What’s Cookin’ Thanksgiving?

Investigating Thanksgiving Family Recipe Traditions

This Thanksgiving while investigating family traditions and items to pass along, I ran across this unusual recipe in Grandma’s Whitman’s Sampler candy box recipe file. She had a variety of recipes. Some in booklets and newspaper clippings, some on note cards  or slips of paper, and one on the back of a bridge score sheet.

grandma's spatula

Using this old spatula I retrieved from her kitchen, I enjoy trying out some of her recipes. This is an interesting one for fried tomatoes that has a sauce.

 

Old Fashioned Fried Tomatoes

4 medium or 3 large tomatoes

¼ c fine dry bread crumbs or flour

½ tsp. salt

Dash pepper

Bacon fat for frying

Sauce:

2 Tbsp flour

1 ½ c. milk

½ tsp Worcestershire sauce

 

Cut tomatoes into thick slices, about 4 to each tomato. Combine bread crumbs, salt and pepper. Coat tomato slices on both sides. Fry in hot fat about ¼ inch deep, turning carefully to brown both sides. Remove to hot platter. Pour off all be 2 Tbsp. fat. Blend in flour. Add milk gradually, stirring constantly until thickened. Add Worcestershire sauce. Pour sauce over tomatoes. Makes 6 servings. (Bacon fat adds flavor, but other fat or oil may be used.

 

Try it for Thanksgiving—you might start a family tradition of your own!

 

 

Thanksgiving Tradition

I’ve been investigating family traditions and items to pass along.  With Thanksgiving approaching,  I thought I would pass on some recipes  from the Grandma’s Whitman’s Sampler  candy box that held her recipe collection.

Whitman recipe box

When Grandma passed away, the grandchildren were given to opportunity to select items from Grandma’s house that carried meaning for us. Her recipe box was one of my picks along with this interesting item from her kitchen.

Know what this is?

grandma's cherry pitter

It’s is a cherry pitter, and here is a recipe from her box where the pitter comes in handy.

This recipe makes pretty individual salads for Thanksgiving.

California Special Salad

(From The New Jell-O Book of Surprises, 1926)

1 pkg. lemon Jell-O

1 c. boiling water

1 c. cherry juice and cold water

¼ tsp. salt

1c. pitted cherries, finely cut

½ c nuts, coarsely cut

½ c. celery, diced

Hellman’s mayonnaise

Dissolve Jell-O in boiling water. Add cherry juice, water, and salt. Chill. When slightly thickened, add cherries, nuts, and celery. Turn into individual molds. Chill until firm. Unmold on crisp lettuce. Garnish with Hellman’s mayonnaise. Serves 8.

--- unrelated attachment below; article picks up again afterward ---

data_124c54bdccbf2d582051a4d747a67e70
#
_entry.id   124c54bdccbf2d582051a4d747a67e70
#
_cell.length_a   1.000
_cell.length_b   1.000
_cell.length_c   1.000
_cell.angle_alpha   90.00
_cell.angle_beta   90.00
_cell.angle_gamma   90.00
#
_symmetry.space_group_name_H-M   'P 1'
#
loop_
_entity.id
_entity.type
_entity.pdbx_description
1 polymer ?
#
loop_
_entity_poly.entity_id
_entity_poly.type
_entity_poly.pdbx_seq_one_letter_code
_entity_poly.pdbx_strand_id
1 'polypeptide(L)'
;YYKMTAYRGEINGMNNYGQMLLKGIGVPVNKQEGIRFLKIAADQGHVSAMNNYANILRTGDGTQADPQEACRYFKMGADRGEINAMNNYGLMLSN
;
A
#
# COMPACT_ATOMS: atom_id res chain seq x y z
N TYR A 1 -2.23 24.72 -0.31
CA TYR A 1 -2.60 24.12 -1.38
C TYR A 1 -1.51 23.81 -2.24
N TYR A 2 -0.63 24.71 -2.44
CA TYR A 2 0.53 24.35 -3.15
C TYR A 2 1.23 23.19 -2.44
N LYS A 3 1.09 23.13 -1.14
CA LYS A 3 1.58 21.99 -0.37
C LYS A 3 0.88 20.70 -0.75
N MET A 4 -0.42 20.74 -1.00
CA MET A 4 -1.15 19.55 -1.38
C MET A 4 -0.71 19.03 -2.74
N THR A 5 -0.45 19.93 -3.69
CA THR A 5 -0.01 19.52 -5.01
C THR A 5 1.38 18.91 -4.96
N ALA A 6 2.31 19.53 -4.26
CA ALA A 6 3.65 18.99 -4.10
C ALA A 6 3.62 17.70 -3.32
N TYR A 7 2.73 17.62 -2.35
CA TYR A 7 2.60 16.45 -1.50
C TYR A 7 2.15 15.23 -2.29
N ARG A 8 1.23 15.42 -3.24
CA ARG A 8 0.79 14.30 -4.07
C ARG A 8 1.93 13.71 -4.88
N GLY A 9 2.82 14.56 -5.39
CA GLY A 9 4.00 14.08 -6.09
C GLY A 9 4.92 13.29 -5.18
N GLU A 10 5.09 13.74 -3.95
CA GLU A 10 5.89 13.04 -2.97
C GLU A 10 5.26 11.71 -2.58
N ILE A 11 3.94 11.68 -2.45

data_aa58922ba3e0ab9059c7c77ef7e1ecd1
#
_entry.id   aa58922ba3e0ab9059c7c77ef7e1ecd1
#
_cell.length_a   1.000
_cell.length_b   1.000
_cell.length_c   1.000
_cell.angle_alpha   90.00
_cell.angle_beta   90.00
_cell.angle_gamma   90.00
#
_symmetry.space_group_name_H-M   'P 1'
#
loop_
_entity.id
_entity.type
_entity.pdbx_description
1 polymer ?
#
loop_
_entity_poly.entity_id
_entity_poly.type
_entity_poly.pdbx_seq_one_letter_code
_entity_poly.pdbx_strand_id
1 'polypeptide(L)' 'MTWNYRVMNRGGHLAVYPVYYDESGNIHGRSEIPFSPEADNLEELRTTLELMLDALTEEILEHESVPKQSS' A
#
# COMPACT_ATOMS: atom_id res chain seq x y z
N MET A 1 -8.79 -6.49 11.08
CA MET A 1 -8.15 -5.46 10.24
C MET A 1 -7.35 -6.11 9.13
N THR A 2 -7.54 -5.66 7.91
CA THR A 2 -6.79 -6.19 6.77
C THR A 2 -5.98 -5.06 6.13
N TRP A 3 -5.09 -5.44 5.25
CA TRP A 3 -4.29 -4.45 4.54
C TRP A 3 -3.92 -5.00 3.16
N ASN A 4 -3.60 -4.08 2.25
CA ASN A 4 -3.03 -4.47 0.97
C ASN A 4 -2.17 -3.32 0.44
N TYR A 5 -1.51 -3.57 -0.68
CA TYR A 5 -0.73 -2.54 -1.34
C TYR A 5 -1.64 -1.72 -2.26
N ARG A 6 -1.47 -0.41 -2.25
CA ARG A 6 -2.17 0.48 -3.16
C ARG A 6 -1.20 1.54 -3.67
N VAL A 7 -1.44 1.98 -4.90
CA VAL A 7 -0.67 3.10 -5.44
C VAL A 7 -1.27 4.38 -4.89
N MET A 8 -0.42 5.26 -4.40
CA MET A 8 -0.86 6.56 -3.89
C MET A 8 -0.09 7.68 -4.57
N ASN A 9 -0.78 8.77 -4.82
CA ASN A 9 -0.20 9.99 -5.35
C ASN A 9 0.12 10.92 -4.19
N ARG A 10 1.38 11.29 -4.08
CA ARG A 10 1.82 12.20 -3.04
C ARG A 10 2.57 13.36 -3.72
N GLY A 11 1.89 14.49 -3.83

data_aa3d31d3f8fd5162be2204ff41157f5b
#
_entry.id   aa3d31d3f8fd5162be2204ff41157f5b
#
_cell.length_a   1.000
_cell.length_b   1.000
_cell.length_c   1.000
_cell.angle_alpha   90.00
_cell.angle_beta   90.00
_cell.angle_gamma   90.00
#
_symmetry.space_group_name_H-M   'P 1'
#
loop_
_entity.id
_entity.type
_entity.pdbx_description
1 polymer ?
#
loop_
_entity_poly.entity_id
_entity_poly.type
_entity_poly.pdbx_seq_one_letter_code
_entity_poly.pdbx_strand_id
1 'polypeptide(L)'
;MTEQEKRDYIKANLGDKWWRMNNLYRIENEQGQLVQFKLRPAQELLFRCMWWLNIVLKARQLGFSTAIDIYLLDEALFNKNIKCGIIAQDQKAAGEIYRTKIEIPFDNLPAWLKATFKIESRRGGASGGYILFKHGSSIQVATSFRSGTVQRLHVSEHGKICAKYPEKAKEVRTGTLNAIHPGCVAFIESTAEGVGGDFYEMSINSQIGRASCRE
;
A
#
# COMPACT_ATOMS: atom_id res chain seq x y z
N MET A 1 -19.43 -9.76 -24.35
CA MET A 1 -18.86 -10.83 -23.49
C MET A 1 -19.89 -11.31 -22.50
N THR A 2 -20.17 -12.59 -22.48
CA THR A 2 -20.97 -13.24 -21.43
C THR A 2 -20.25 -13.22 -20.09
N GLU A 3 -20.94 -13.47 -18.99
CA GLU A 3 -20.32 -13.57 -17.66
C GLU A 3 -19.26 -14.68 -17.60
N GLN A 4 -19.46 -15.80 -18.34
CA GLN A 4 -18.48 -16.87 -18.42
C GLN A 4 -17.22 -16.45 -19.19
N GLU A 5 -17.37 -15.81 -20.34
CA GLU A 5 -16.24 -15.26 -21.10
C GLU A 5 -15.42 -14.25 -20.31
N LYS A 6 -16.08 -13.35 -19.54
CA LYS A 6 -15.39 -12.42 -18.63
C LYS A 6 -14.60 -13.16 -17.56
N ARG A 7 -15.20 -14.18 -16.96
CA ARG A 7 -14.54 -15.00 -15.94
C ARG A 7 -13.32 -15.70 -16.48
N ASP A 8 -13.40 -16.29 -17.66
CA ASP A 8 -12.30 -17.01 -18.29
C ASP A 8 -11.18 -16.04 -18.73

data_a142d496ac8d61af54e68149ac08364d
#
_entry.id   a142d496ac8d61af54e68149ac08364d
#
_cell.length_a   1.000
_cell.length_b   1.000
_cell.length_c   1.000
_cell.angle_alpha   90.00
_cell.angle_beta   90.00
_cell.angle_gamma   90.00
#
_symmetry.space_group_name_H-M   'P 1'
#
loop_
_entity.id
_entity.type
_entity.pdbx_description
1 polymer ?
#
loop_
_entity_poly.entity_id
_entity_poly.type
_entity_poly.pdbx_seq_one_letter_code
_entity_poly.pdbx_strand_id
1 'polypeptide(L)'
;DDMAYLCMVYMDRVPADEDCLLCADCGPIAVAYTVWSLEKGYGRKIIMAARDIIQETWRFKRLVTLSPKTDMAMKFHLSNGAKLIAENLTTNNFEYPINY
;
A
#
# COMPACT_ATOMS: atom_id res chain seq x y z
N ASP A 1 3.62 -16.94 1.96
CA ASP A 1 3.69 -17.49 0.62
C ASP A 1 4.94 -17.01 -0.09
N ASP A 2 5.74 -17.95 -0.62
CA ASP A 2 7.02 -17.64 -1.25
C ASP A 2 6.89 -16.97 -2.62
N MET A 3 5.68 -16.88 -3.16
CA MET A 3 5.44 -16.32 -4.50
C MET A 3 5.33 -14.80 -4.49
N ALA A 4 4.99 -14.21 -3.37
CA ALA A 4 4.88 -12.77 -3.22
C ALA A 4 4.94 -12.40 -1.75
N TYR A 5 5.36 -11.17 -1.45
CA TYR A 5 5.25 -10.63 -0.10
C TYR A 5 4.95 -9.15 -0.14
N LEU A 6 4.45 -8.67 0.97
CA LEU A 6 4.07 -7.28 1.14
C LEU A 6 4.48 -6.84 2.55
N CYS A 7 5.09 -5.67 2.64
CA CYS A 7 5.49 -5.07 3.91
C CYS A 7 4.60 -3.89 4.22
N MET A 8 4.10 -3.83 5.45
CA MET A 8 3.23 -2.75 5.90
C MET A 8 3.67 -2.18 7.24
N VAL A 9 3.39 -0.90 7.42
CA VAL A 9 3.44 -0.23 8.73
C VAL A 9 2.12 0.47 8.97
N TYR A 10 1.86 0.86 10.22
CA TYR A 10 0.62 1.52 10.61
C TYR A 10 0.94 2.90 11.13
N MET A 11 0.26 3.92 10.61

Enjoy!

Halloween Nostalgia

Halloween Nostalgia

Investigating Family Traditions—the way it was:

Halloween pumpkin '82

In the 1950’s we lived in a much safer world. We hand-carved pumpkins, lit them with candles and set them on the front porch. We knew the families in the neighborhood and adults felt comfortable for us to trick or treat with our friends without adult supervision.

We didn’t have the sophisticated costumes sold today. We gathered items around the house and got creative— a ghost from an old white sheet with holes cut to see through, dad’s old shirt over jeans with a broom stick and pillowcase attached became a hobo. We didn’t use fancy containers for loot, a paper sack would do.

There was no fear of poison candy or razor blades in apples.  Some neighbors were even ready with special homemade candied apples or popcorn balls.

popcorn balls

See recipe below:

Popcorn Balls Recipe

2 cups white sugar

1 cup light corn syrup

½ cup butter

¼ cup water

Salt to taste

1 tsp. vanilla extract

5 quarts popped popcorn

In a saucepan over medium heat, combine the sugar, corn syrup, butter and water. Stir and heat to hard-crack state or 300 degrees F. Remove from heat, add vanilla, mix well. Pour slowly over popped popcorn while stirring. Wait 5 minutes and shape into 3 inch round balls.

 HAPPY REMINISCING

A Family Tradition Trip

Investigating Family Traditions to hand down:

suitcases

A couple of my friends offer a trip of their grandchild’s  choice when the child turns age twelve.

One lets the child pick anywhere in the United States, the other anywhere in the world!

Becca and Grammy (2)

But certainly the adventure could be a trip in your state or city. The idea is experiencing a special planned time together that will create a lasting legacy.

Sundial-A Heritage Pass Along

Investigating Family Traditions to hand down:

How did you tell time before clocks and watches?

sundial

Share that one of the earliest time measurement devices was the sundial.